When you sell a new product, there are four cases:
A) Your product is better and more expensive.
B) Your product is better and cheaper.
C) Your product is worse and cheaper.
D) Your product is worse and more expensive.
There is only one case which will fail to materialize any significant sales, in case you didn't notice: it's D.
Tesla just about managed to get into the A category by having a roadster that is genuinely better than the competition in many, though not all, respects. It's a sports car, people are prepared to make compromises for performance. Most of all, they are prepared to make compromises in terms of the price. While the superiority of the Model S is limited to bragging rights, while range issues where addressed by brute force, that is in fact a unique selling point to a certain demographic that doesn't mind spending as much money on one car as other people would spend on five. Bragging rights aside, the Model S is still an inferior product compared to most other cars, including those of similar or much lower price.
Most other electric cars are firmly in the D category. They are both worse and more expensive. None of this is a game breaker by itself, but the combination is. The leaf is too limited by its battery to get even roughly in the territory of a normal car and it has no reserves to drive at higher speeds while still maintaining acceptable range. That's a non-issue for the Tesla, due to a huge battery pack and an equally huge price to go with it.
What nobody has done so far, is move into the C category. It doesn't matter if your product is worse, if you can sell it at a cheaper price than all the rest. We've seen this work with netbooks. Given full basic functionality, performance is much less of an issue than linear extrapolation would have you expect. You can sell a product at half price that has much less than a quarter of the performance in several metrics, so long as it still has full functionality. You could sell electric cars at half the price of the cheapest conventional cars - that is roughly 3-4000 euros - if they are still cars. An aerodynamic two-seat half-width car (passengers sitting behind each other, not next to each other), that can drive about 70km/h is enough for most needs in a city and limited over-land travel. Given the low price expectations are much lower. Given the smaller size and lower speed, much less energy is consumed. A 4 kWh battery could yield a range of about 100km, with some extra margin. Even a conventional wall outlet can charge this battery within an hour.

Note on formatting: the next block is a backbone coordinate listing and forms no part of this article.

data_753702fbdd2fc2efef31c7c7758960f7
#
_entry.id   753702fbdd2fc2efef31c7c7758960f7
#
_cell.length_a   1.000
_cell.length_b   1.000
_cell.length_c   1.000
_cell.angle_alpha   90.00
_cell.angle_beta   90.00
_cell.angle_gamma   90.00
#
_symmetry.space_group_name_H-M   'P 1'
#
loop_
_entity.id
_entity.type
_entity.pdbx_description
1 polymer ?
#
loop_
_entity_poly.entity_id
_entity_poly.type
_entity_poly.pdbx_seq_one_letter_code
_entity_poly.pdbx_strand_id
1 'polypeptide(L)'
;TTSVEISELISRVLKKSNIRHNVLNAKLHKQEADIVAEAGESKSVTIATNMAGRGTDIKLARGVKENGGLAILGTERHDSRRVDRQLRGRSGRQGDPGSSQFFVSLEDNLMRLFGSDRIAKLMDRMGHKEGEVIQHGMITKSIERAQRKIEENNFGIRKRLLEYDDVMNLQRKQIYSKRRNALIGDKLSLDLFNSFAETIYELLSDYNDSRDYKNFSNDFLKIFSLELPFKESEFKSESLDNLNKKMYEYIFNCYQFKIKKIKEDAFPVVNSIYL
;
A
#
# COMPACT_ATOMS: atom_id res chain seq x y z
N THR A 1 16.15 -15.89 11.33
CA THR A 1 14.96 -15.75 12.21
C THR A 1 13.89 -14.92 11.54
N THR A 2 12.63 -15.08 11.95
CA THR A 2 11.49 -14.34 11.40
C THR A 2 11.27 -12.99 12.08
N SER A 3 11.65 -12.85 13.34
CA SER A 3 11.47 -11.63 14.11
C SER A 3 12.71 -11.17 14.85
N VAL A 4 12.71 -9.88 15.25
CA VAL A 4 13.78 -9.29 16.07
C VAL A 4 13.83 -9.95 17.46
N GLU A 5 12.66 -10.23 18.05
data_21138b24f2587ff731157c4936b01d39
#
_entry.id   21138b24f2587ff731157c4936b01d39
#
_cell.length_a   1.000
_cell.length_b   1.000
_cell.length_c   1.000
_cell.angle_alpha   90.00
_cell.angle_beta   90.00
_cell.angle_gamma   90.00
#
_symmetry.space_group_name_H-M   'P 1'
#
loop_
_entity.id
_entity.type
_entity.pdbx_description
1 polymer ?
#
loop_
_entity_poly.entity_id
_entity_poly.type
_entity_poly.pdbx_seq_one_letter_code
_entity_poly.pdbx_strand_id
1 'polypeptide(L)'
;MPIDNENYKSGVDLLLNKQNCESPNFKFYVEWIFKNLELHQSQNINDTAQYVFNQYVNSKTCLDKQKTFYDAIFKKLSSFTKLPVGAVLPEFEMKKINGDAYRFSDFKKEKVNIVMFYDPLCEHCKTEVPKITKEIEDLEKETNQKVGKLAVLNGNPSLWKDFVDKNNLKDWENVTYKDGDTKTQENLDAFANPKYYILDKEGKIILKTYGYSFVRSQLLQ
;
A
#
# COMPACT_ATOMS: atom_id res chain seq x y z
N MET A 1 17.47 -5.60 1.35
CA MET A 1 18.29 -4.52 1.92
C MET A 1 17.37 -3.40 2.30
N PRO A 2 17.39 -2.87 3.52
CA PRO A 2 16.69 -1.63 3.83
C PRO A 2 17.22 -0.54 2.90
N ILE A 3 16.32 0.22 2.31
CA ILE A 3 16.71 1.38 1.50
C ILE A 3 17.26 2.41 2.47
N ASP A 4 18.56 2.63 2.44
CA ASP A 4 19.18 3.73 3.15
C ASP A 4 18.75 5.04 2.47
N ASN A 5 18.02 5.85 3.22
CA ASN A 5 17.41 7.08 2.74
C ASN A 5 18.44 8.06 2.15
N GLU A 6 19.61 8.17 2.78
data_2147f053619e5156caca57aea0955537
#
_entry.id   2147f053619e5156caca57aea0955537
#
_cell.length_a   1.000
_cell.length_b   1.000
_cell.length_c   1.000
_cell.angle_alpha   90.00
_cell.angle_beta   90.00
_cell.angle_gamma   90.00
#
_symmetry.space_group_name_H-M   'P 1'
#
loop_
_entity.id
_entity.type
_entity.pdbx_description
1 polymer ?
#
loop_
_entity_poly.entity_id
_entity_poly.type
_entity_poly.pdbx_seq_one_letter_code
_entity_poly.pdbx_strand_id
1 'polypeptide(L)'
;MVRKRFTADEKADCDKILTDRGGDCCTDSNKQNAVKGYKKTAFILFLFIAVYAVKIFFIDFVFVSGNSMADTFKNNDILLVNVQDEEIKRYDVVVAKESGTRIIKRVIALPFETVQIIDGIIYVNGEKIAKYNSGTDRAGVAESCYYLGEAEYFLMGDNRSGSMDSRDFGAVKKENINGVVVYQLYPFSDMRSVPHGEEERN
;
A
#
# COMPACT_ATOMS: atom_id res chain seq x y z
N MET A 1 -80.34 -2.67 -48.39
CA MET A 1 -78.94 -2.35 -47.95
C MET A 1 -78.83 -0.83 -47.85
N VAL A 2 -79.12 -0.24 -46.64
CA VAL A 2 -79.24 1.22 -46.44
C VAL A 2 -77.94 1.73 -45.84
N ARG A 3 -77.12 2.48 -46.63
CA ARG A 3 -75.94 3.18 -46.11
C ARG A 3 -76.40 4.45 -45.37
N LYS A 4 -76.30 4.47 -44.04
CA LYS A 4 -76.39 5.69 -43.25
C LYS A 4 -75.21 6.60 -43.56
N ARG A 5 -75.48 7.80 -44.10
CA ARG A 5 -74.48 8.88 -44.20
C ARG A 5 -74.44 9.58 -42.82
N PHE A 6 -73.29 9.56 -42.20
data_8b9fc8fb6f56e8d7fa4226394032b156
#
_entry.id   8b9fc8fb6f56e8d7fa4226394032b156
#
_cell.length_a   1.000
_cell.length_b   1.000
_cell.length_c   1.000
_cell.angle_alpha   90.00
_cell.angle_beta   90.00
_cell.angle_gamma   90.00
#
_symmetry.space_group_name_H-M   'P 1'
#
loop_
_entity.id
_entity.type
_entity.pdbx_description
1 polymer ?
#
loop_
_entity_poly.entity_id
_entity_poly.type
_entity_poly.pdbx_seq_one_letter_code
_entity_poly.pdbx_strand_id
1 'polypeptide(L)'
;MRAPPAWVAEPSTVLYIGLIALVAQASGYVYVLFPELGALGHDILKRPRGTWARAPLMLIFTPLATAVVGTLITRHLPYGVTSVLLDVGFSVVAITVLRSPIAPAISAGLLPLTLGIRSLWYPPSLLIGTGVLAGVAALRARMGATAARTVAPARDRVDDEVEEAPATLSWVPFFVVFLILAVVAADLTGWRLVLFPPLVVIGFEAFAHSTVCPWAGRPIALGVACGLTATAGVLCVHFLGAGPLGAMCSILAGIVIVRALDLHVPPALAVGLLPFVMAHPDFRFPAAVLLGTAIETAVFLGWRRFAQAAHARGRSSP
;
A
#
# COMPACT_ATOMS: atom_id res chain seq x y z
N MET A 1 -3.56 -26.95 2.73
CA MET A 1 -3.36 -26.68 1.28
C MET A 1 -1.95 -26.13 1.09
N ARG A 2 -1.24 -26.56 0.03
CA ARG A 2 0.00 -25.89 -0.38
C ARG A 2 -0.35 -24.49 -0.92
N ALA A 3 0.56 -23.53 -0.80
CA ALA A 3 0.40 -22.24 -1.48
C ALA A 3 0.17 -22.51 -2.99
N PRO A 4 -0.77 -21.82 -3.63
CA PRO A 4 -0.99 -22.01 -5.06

Most problems associated with high cost of electric cars are down to large size, high speeds, high weight and high range requirements, making large batteries an absolute necessity. Once you back away from large size and high speeds of conventional cars, the rest follows automatically. A small, relatively slow car needs 4kWh / 100km. A conventional car needs about four times as much, about 16kWh/ 100km. A battery that has only a quarter of the capacity can be charged in a quarter of the time. It is also just a quarter of the price, so it matters less if quick charging wears it down faster. The result is a much cheaper and much lighter car, that certainly doesn't need carbon fibre parts to save a few pounds. You could use something as pedestrian as a steel tube frame and still get a 300kg car.